There is of course, absolutely nothing wrong with that at all. Neilson made his bed. Now he's falling asleep in it every night until April with a clear conscience. Neilson envisioned his September roster, sized up all the moving parts and figured how Meyers would fit into it. He wouldn't. Neilson compared the abilities of Weaver and Meyers, their ages, injury histories and talent level and chose his man. In a vacuum, many coaches would choose Weaver. But for Neilson, it was a bold and ballsy move. The kind of move that Neilson has been too scared to make during his reign as Panthers player coach. Neilson had to sacrifice the bond he shared with Meyers and any idea of loyalty that permeated the locker room. The Panthers hadn't come close to winning the league with Meyers, why not try a different approach? That logic would also dictate a change in coach, but that would be too tough to fathom in Nottingham.

Beyond that, Neilson's reasoning was dripping with the usual selfishness that many fans have come to associate with him.

"When I go behind the bench (Weaver's) offensive contributions could prove vital in keeping the balance right," Neilson said.

"We're all about winning hockey games, and the forwards can't score all the points on their own."

Danny Meyers. The sacrificial lamb, slaughtered on the altar of the more offensive defenseman. That loyalty, that character, that love for the jersey all chucked down the toilet in the name of a few more stretch passes from the blueline. Again, nothing wrong with that at all. If that's what you believe in as a coach, if that's what you value then it's fair game. But let's not gloss over the facts now.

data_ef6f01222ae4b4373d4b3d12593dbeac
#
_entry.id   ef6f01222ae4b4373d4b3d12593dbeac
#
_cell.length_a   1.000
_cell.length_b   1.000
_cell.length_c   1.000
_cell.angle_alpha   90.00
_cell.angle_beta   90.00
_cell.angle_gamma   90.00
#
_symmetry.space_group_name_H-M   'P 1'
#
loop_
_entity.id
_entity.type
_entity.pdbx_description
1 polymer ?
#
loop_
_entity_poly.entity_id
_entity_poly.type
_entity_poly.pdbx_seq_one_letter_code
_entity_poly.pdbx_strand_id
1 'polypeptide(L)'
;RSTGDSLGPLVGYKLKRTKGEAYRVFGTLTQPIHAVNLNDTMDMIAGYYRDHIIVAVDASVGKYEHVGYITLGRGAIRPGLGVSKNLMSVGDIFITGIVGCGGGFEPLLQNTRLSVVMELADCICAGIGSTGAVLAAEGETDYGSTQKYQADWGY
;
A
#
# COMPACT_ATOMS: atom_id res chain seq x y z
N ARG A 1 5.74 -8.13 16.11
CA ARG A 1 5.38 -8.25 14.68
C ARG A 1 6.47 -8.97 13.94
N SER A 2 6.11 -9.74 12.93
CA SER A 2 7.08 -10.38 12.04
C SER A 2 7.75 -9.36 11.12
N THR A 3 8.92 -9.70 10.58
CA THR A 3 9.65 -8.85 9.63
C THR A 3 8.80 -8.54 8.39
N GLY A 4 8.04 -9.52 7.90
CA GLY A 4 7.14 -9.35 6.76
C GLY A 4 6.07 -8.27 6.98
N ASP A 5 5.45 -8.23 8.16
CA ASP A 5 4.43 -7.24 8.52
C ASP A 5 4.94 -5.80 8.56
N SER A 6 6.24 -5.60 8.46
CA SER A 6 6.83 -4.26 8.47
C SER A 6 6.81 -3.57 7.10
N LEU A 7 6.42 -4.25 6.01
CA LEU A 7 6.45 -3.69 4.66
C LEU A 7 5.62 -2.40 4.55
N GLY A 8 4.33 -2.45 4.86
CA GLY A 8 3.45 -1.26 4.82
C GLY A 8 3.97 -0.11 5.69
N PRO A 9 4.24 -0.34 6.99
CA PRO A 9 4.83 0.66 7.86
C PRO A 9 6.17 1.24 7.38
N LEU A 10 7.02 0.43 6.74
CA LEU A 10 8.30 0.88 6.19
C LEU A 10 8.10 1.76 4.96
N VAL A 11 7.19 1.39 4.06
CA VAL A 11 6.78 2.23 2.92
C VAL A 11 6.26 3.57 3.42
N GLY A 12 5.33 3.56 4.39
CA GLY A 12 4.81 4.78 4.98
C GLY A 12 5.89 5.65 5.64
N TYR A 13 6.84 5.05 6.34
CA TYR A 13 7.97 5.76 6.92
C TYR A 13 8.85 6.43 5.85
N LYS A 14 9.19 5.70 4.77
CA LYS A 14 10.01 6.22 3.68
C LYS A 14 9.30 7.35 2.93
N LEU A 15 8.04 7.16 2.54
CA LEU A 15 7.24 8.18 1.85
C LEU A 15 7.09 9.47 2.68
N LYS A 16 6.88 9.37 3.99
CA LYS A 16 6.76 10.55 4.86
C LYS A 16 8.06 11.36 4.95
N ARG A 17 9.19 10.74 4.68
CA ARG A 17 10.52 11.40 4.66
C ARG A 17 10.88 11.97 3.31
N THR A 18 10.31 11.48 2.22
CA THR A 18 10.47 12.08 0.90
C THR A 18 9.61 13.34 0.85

If this decision was made by any other coach in the league, it wouldn't feel quite so harsh. Despite his recent playoff superiority, Neilson is still striving for the same respect around the league afforded Christiansen, Adams and Thompson. The other coaches would probably have valued loyalty above perceived ability though, holding onto Danny Meyers and finding another way to keep the powerplay ticking over while they manage the game from the bench.

Neilson doesn't seem to care by how he's perceived outside of Nottingham though. He knows he's the bad guy. He was comfortable playing Shawn Michaels to Danny Meyers' Marty Jannetty and throwing him through the barbershop window. That's who Corey Neilson is. Even when he's drenched in champagne and bathing glory, he couldn't see the trophy he's holding because it's obscured by the giant chip on his shoulder. Just ask anyone who was at the post-playoff final press conference. That's why the fallout amongst the Panthers fanbase doesn't matter. He knows they'll pony up for their season tickets and he knows they'll be cheering when he wins the playoff title again.

The stakes for both are high. Meyers will dress for every game with a little voice telling him: "Jonathan Weaver's better than you. You're not good enough for Nottingham. Jonathan Weaver's better than you." Personal pride is on the line. Meyers has each and every game to prove to the league that Neilson made the wrong choice.

Neilson's judgement won't come until the title is handed out. If he receives it, he will be vindicated and proven to be a strong minded coach who achieved his goal by any means necessary. They can build a statue for him in Nottingham.

If he doesn't win the title and Sheffield do. He will have sacrificed everything for nothing. Meyers, however, would refuse to taste the sweet revenge. He's got far too much class for that.